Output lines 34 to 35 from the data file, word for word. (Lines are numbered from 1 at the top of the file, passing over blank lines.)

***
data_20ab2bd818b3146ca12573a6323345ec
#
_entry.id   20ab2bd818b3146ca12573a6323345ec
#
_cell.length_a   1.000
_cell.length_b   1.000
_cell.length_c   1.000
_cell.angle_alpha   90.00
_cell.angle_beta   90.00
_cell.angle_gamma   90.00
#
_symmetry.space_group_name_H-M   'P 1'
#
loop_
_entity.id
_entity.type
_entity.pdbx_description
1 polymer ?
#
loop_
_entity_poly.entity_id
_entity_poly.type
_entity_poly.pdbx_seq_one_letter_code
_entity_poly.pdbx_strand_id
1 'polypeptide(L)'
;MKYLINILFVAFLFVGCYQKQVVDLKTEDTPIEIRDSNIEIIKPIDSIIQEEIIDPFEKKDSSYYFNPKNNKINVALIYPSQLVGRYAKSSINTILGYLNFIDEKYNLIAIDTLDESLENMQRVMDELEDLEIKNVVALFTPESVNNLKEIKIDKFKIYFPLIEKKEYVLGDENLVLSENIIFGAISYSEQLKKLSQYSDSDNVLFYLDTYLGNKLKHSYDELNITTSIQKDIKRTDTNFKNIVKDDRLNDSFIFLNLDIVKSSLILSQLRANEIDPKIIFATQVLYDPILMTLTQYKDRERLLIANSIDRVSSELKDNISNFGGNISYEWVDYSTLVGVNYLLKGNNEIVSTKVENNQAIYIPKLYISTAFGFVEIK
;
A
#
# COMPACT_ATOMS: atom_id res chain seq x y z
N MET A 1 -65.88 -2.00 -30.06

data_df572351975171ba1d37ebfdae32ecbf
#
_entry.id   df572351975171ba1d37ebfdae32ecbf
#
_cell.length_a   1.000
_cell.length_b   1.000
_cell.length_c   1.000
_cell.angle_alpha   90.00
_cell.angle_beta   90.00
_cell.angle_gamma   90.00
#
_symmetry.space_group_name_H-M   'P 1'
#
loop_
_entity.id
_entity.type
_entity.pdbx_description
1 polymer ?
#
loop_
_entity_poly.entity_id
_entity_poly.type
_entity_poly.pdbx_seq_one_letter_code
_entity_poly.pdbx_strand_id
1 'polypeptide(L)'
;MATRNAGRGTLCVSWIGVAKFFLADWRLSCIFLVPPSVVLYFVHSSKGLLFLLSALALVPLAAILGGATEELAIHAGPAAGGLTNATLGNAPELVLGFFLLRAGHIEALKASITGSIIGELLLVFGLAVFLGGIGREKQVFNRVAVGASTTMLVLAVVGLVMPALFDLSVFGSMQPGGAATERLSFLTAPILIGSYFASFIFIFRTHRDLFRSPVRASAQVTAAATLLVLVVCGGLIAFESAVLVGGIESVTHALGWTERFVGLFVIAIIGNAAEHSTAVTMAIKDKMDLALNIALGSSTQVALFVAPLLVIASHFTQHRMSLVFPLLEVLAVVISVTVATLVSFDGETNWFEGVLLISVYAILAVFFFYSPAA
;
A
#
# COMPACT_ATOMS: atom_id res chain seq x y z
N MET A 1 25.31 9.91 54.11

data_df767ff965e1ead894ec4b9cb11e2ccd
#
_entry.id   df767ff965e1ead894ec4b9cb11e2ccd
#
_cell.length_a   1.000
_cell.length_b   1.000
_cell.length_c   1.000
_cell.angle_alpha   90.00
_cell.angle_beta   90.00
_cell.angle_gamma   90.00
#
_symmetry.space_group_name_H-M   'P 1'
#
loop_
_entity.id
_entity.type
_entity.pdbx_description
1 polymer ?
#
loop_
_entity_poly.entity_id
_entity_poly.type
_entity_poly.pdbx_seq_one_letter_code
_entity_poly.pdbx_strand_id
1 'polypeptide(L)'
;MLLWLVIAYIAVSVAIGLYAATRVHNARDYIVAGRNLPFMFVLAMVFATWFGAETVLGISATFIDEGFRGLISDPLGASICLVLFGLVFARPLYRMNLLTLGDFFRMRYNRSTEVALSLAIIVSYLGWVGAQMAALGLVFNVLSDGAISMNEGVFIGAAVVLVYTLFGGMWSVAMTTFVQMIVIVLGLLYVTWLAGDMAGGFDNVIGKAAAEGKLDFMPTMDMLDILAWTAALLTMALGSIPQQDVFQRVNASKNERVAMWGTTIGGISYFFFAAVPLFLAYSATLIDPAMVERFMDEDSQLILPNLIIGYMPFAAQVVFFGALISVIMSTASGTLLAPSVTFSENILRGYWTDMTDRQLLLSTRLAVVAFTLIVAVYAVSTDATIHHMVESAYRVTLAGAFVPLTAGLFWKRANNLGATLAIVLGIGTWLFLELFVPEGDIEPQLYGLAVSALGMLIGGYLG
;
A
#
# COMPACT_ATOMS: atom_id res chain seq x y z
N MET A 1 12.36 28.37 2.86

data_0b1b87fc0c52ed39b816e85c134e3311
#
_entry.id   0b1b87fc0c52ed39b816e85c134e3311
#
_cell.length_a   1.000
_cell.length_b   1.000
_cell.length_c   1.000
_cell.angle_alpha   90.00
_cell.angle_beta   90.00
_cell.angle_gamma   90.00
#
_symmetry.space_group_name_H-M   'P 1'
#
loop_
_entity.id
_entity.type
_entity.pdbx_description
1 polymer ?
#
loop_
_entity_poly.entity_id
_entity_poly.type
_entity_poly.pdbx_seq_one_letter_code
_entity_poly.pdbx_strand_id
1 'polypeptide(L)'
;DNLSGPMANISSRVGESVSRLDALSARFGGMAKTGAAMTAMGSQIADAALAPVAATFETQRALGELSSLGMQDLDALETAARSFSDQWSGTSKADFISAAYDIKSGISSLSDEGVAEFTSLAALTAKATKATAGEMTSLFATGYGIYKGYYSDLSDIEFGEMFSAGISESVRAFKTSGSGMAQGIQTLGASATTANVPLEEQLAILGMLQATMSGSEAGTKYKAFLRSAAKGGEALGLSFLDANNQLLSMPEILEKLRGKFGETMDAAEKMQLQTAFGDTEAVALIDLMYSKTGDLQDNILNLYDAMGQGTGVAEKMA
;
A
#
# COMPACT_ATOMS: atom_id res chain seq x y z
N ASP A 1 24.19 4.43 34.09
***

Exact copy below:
_entry.id   df572351975171ba1d37ebfdae32ecbf
#